“Compassion is, by definition, relational. Compassion literally means ‘to suffer with,’ which implies a basic mutuality in the experience of suffering. The emotion of compassion springs from the recognition that the human experience is imperfect.”

Photo by Emily Ferris | Instagram: emilyeverywhere

Let the heartache give you what you need

When we are experiencing heartbreak it is hard to look at it as something that is going to be life-giving in any way. It can feel as though the heartbreak is sucking all of the vitality and goodness from our lives, leaving us empty, alone, and without hope.

In retrospect, sadness gave me what I needed. It gave me solitude, an opportunity for introspection, and a chance to release many years of heartache and disappointment. It gave me the quiet to reflect on the deterioration of my relationship in an honest way. I began to see parallels to all of the heartbreaks that came before this one.

Eventually, I began to move away from seeing myself as a victim who was blindsided by my ex-partner. I began to accept and understand my role in the deterioration of my relationship. This insight allowed me to break free of patterns and begin to find a kind of safety in relationships that I never thought was possible.

I love how David Whyte speaks about heartbreak in his book Consolations — heartbreak is part of being human, including that of growing up:

“Heartbreak is how we mature; yet we use the word heartbreak as if it only occurs when things have gone wrong: an unrequited love, a shattered dream… But heartbreak may be the very essence of being human, of being on the journey from here to there, and of coming to care deeply for what we find along the way.”

Reframe heartbreak (when you’re ready)

I remember deciding that my heartbreak was going to change me. I was stubborn and determined to not let the shame of him leaving me swallow me whole. I wanted to be okay. In hindsight, this mindset was crucial in helping me move through my heartbreak.

I don’t know what led me to have that perspective. Perhaps I was at that point in my life where I was becoming rather sick of my antics. I had cycled through relationships that had a similar undertone since I was 15 and I was exhausted.

Linda and Charlie Bloom, authors of Secrets of Great Marriages, speak to reframing in this article:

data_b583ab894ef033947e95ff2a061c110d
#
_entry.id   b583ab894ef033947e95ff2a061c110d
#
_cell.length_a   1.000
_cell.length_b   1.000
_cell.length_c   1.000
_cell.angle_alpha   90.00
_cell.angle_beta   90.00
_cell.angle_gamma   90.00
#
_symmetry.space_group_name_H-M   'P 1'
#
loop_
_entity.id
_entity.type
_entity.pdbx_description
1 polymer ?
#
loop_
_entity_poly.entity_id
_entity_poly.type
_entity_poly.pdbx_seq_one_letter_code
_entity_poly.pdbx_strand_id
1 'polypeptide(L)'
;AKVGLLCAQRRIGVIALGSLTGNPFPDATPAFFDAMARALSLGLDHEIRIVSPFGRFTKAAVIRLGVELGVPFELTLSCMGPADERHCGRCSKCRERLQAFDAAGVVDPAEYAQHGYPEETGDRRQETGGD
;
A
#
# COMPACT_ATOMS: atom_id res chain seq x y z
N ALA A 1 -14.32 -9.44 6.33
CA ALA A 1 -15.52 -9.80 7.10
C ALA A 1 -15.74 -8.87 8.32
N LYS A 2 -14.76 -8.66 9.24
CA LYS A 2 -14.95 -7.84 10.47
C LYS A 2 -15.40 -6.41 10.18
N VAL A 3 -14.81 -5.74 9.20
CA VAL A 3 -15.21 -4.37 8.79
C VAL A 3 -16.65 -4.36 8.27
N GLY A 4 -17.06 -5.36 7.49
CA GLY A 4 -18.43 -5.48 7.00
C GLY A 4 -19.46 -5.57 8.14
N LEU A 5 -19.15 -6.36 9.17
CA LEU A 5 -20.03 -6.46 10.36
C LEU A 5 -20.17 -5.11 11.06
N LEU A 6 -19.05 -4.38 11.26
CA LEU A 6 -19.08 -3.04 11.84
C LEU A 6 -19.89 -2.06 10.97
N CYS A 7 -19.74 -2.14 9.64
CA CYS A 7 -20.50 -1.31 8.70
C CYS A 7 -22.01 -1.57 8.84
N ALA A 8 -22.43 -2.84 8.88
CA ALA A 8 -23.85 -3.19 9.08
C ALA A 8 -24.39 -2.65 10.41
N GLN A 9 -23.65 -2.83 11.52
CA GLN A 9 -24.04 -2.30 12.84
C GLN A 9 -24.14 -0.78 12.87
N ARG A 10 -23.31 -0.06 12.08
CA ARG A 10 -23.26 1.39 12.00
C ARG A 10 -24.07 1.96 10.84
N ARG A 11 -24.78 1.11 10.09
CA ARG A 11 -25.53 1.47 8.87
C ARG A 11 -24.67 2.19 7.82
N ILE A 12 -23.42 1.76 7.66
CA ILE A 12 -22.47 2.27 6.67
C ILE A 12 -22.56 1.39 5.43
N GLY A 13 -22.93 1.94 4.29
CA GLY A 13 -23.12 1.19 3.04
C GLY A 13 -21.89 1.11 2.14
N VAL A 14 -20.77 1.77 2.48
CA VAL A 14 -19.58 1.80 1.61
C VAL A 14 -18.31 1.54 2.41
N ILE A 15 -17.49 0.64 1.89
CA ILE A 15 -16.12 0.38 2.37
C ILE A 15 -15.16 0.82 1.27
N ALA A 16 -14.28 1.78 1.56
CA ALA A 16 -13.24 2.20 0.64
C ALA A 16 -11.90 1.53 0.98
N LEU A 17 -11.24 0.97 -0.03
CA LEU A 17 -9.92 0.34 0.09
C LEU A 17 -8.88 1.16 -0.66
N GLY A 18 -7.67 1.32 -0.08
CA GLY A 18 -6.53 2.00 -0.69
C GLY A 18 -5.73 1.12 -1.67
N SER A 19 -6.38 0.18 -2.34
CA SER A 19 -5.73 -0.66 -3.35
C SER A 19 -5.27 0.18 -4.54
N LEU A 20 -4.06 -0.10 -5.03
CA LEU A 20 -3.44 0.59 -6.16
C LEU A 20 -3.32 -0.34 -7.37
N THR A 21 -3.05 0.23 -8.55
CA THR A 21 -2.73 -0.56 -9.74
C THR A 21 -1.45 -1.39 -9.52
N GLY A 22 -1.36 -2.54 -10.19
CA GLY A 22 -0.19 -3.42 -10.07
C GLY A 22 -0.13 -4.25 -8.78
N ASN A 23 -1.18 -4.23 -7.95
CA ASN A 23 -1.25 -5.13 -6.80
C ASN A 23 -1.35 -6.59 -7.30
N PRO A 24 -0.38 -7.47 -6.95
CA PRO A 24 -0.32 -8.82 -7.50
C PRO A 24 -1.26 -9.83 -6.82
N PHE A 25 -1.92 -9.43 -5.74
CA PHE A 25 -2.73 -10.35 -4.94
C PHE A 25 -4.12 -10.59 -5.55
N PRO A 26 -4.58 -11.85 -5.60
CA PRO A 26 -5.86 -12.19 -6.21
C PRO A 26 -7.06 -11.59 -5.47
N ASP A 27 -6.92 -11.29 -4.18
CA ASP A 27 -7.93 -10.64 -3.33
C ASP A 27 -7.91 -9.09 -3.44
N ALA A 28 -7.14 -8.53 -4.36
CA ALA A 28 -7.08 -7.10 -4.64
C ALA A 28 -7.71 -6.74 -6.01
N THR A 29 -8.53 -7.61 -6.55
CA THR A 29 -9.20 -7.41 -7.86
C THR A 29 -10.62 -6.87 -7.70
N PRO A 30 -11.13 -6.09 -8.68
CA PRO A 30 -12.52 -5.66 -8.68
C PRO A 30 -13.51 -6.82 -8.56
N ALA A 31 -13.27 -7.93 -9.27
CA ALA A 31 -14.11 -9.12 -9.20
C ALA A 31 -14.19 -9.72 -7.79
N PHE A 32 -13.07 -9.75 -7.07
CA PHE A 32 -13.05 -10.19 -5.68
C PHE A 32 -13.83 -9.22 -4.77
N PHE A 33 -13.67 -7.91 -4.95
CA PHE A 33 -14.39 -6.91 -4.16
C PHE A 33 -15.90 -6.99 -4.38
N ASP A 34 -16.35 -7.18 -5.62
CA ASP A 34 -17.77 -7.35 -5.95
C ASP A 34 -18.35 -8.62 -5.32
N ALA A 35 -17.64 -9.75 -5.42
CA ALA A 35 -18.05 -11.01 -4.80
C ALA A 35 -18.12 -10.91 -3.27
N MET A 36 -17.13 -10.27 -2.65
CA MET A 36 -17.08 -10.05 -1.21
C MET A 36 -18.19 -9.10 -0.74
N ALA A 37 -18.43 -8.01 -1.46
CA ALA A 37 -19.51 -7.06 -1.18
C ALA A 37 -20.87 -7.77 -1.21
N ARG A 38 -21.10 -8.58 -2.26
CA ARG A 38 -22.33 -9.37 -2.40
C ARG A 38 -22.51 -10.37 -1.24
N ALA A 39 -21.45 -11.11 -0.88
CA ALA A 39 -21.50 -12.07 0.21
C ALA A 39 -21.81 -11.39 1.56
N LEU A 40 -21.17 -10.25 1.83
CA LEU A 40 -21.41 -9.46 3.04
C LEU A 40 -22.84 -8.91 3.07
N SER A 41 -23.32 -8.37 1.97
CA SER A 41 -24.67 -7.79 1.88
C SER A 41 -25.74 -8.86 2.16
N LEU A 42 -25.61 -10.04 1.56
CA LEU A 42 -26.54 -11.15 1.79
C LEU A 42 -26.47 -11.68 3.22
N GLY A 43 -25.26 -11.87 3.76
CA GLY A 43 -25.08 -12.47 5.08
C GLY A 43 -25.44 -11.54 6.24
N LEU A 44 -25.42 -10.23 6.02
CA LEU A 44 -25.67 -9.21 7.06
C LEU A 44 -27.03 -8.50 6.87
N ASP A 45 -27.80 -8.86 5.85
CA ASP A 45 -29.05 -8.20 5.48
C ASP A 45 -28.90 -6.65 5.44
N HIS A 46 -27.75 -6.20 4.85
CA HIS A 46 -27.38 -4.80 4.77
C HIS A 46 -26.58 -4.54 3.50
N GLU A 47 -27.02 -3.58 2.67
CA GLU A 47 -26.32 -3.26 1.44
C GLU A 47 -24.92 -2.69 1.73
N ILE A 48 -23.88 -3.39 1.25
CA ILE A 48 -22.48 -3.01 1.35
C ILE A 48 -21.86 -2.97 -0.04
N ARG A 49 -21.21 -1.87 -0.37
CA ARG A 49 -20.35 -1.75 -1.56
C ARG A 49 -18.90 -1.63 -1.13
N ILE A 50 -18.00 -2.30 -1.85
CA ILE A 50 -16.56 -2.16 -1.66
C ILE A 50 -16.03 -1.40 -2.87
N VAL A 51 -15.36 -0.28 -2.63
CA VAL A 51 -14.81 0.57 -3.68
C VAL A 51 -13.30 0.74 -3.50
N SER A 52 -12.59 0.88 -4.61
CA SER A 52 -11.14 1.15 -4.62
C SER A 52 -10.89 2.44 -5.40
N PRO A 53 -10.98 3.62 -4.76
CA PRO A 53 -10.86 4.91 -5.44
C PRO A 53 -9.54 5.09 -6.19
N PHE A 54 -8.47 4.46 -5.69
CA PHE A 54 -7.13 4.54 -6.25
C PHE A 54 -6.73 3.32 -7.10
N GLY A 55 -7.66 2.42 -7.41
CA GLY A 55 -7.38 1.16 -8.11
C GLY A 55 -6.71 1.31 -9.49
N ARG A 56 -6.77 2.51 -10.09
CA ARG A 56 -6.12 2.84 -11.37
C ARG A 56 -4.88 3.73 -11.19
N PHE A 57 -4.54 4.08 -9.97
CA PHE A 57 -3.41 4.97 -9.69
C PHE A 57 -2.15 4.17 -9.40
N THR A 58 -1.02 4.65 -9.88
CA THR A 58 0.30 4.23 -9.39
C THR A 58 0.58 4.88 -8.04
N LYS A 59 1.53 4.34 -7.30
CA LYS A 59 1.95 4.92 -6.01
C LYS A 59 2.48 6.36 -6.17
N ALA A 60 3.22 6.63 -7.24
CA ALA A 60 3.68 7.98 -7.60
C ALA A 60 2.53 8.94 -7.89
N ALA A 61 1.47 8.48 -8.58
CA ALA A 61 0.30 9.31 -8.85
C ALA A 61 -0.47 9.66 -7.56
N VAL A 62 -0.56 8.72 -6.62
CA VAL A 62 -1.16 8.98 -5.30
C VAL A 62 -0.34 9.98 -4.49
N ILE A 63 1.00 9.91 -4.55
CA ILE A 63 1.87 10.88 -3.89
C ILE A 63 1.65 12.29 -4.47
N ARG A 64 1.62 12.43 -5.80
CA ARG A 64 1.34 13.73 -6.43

“As we shift our thinking about our situation, there is a change in emotional tone and the meaning that we give to our life circumstances. We can choose to move our experience from a negative frame to a more hopeful one, filled with opportunities. This process allows us an expanded view of our reality.”

Reframing my breakup allowed me to redefine myself. I had moved across the country for someone I loved and it didn’t work out. So there I was — alone in a new city; the life that I had built around someone else ripped out from beneath me. It was awful but it was also an opportunity to start over, so I did. I now look back and see this as a pivotal time in my life and am grateful for all of it (even the bouts of crying in public).

Like all matters of the heart, breakups are a highly personal experience and there is no right or wrong way to cope. For that reason, I was hesitant to write this article because I know nothing I say is going to make the pain go away. I ended up writing this because I remember I once found solace in the words of strangers on the internet. At times, feeling less alone was enough.

Only we can move through our own heartbreak, and as we do, it is important we tap into what we need and not what anyone else tells us we should need.

Wherever your heart is right now, be gentle with yourself, and remember that you are worthy of love. In the sweet words of Sharon Salzberg in her book Real Love: The Art of Mindful Connection:

“You do not have to earn love. You simply have to exist.”